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How to find a SQL Server DBA Job


By:   |   Last Updated: 2011-10-25   |   Comments (13)   |   Related Tips: 1 | 2 | 3 | 4 | More > Professional Development Job Search

Problem

I am new to the SQL Server platform and want to break into the field.  I have been doing IT work for a while now and I am looking to focus my career on SQL Server.  Do you have any suggestions?  Where should I start?  What should I be prepared for during the interview process?

Solution

Congrats and welcome to the field.  It will probably be a long road, but one of the first decisions that needs to be made is exactly what you want to do.  You could work as a DBA, Developer, BI developer, BI Admin or a combination of some or all of these areas.  As a matter of fact, many people wear multiple hats at any one company.  In addition, people switch focuses during their careers for a variety of reasons so your decision does not need to be cast in stone.  Making the final decision is often difficult at the very beginning of the process, so it might be a better decision for some people to expose yourself to all of the options and then try to make a decision based on what you enjoy.

Learn about the SQL Server Industry

To gain insight into the field and different career paths you could learn in one or more of the following ways:

  • Talk to current SQL Server DBAs, Developers, BI Developers, etc. in your company or in your community to get a feel for the work schedule and daily tasks
    • You might be surprised, your current employer may be looking for SQL Server Professionals which might simplify the overall process
  • Attend community events such as user group meetings, SQL Saturday events, Code Camps or SQL PASS to learn about the different technologies and career aspects
  • Spend sometime at the book store or online researching the position on SQL Server web sites and the technical skills needed
  • Make an investment in formal training on SQL Server technologies from a variety of training providers

Build Your SQL Server Skills

Once you have a sense of your career choice, then begin to broaden and deepen your technical knowledge in preparation for the interview:

Prepare for a SQL Server Interview

When you have your technical skills inline, then get ready for the interview:

  • Prepare the following items:
    • Resume
    • Cover letter
    • References
  • Have a practice interview with someone you know who can provide constructive feedback to help during the actual interview
  • Start to distribute your resume on online and proactively submit your resume to organizations posting positions online, in the news paper, etc.
  • As far as the interview process is concerned, each company has their own process, but be prepared for the following at a minimum:
    • Phone interview
    • Technical interview
    • Managerial interview
    • Peer interview
    • Situational interview
    • Skills test
    • *** NOTE *** - Early in the process, be sure to ask some probing questions to find out about the process, attire, people you will be interviewing with, etc.
  • During the interview process be sure you do the following:
    • Make sure the company is somewhere you would be comfortable working
    • Make sure the work environment is constructive and can help your career grow as you make contributions to the organization
    • Make sure you will be comfortable working with the team and the management in the long term
  • Besides preparing answers for your technical questions, be sure you know your expectations of the following, because they may or may not coincide with the organization:
    • Salary, benefits, holidays, etc.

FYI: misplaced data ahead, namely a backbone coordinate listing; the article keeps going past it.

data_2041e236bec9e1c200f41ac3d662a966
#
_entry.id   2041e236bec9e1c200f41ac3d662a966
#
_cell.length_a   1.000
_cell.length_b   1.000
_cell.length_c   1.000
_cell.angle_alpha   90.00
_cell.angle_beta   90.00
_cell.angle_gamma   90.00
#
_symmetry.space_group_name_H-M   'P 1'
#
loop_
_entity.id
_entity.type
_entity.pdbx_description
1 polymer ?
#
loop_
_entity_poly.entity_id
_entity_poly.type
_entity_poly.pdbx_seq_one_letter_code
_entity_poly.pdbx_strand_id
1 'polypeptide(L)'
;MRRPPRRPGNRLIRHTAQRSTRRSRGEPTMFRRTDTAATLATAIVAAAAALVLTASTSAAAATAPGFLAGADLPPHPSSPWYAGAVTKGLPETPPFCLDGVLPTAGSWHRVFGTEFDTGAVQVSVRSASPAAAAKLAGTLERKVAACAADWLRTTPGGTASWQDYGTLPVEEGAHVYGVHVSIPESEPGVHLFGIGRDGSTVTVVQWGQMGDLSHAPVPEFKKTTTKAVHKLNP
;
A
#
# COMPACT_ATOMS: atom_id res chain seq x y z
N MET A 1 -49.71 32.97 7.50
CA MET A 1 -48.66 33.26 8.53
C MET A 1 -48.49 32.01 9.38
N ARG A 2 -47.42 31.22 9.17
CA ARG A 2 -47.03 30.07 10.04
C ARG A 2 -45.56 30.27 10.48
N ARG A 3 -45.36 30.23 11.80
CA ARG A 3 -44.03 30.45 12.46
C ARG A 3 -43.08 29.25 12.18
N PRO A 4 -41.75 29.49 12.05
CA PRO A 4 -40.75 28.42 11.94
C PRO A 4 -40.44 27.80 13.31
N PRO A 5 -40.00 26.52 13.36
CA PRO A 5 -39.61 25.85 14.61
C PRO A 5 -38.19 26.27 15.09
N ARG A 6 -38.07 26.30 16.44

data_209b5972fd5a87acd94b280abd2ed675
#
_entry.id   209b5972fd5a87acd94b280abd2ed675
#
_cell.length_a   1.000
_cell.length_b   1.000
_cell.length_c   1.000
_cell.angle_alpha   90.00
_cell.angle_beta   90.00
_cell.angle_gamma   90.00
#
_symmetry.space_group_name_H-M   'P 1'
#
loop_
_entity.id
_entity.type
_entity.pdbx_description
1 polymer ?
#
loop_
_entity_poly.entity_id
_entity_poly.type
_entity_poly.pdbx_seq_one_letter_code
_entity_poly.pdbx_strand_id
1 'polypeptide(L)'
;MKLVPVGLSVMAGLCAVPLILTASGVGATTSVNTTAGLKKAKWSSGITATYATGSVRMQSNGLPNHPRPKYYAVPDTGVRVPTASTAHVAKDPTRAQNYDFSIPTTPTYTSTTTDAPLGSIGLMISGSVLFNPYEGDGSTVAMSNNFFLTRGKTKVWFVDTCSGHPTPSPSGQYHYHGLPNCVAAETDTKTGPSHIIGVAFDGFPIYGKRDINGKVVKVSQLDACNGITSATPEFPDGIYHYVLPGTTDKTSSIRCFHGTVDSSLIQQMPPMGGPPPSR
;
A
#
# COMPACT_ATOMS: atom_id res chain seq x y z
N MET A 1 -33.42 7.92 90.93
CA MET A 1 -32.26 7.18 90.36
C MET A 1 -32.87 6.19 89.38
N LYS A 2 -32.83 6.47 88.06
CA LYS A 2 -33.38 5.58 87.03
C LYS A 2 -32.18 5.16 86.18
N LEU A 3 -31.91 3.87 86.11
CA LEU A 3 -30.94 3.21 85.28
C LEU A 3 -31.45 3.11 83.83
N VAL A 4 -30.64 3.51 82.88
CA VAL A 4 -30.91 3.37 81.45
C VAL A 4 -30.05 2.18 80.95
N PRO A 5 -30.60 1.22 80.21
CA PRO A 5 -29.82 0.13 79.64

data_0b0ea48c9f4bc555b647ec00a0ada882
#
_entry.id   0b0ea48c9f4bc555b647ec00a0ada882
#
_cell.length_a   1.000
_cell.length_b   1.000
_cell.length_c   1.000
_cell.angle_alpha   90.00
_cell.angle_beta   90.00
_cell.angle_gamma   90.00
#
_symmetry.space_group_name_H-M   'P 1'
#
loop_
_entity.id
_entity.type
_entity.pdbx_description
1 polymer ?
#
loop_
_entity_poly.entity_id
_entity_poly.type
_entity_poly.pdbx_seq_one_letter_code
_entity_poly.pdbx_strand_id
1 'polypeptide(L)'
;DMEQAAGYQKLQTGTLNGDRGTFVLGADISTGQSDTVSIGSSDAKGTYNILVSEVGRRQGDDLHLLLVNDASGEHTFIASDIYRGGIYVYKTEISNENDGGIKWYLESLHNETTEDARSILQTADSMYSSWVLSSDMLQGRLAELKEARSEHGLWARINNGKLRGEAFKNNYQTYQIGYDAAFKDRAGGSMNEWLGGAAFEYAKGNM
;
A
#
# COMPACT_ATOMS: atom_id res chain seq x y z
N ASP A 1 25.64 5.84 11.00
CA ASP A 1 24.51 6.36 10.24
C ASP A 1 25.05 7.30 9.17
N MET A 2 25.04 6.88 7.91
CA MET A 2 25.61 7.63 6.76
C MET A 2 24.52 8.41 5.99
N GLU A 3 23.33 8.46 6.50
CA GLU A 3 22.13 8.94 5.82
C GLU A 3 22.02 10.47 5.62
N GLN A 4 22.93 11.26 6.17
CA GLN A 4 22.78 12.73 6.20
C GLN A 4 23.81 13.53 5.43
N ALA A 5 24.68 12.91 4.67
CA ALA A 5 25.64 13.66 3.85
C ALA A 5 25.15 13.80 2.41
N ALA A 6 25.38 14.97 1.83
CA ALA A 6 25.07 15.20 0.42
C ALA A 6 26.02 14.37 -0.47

• Work schedule
    • On call schedule
    • Training
  • If you are fortunate to get your first break as a SQL Server professional, take it in stride.  It might not be exactly what you want, but it just might be the break you need to start your career.  If not, continue to research companies, talk to people in your network and see what opportunities your current employer can offer you.
Next Steps
  • If you are interested in starting a new career, be sure to get your ducks in a row and keep the long term in mind.  Your first position may not be all that you imagined, but in time it might be exactly what you want.
  • No two career paths are the same for two people, so make sure your path is right for you.  Make sure you are comfortable with the career path and job decisions.


Last Updated: 2011-10-25


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About the author
MSSQLTips author Jeremy Kadlec Since 2002, Jeremy Kadlec has delivered value to the global SQL Server community as an MSSQLTips.com co-founder and Edgewood Solutions SQL Server Consultant.

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Friday, October 23, 2015 - 9:51:46 AM - Eli Sastry Back To Top

im a web designer working from past one year, At present i want change my platform make DBA admin how should i begin and start and to be a DBA admin, Sir make some suggistions


Friday, October 11, 2013 - 7:44:02 PM - OCP Back To Top

To Sarah, I would suggest to consider getting a Windows sysadmin or a database developer job first; the former may be bring you to your goal faster and easier.  Again, why do you want to wear a pager?  :)

Best, dba.


Wednesday, September 25, 2013 - 12:20:06 PM - Randy M Back To Top

To Sarah, I would suggest you concentrate your search on positions that require under 4 years of experience. They're more willing to take a chance on you. Search primarily in large Metro area's and larger companies - if they have a sizable IT staff their already going to have high level people and therefore need some "newbie's" to round out the team. If you haven't setup a server at home with two Instances of SQL, you should now. Then back it up (so you have a "base build")  and begin going through setting up each technology twice - replication, mirroring, SSRS, CMS, SSIS packages, Maintenance Plans etc.

The main idea behind this exercise is to gain exposure to each tech and it's nuances, then you'll be much better prepared to answer questions in interviews - as well as support it. I know it sounds like a long road, but for a determined individual it should only take 2 - 3 weeks of evenings. Next point, if you don't have a profile on Careerbuilder, stop everything and do it now. A number of recruiters I know say Careerbuilder's interface is catered to them, so they prefer it. Be sure to check mark "contracts" in your profile, a significant amount of companies will only do contract to hire. Also, contract jobs are much easier to get (and lose - LOL) so they should be your first target. Hope this helps.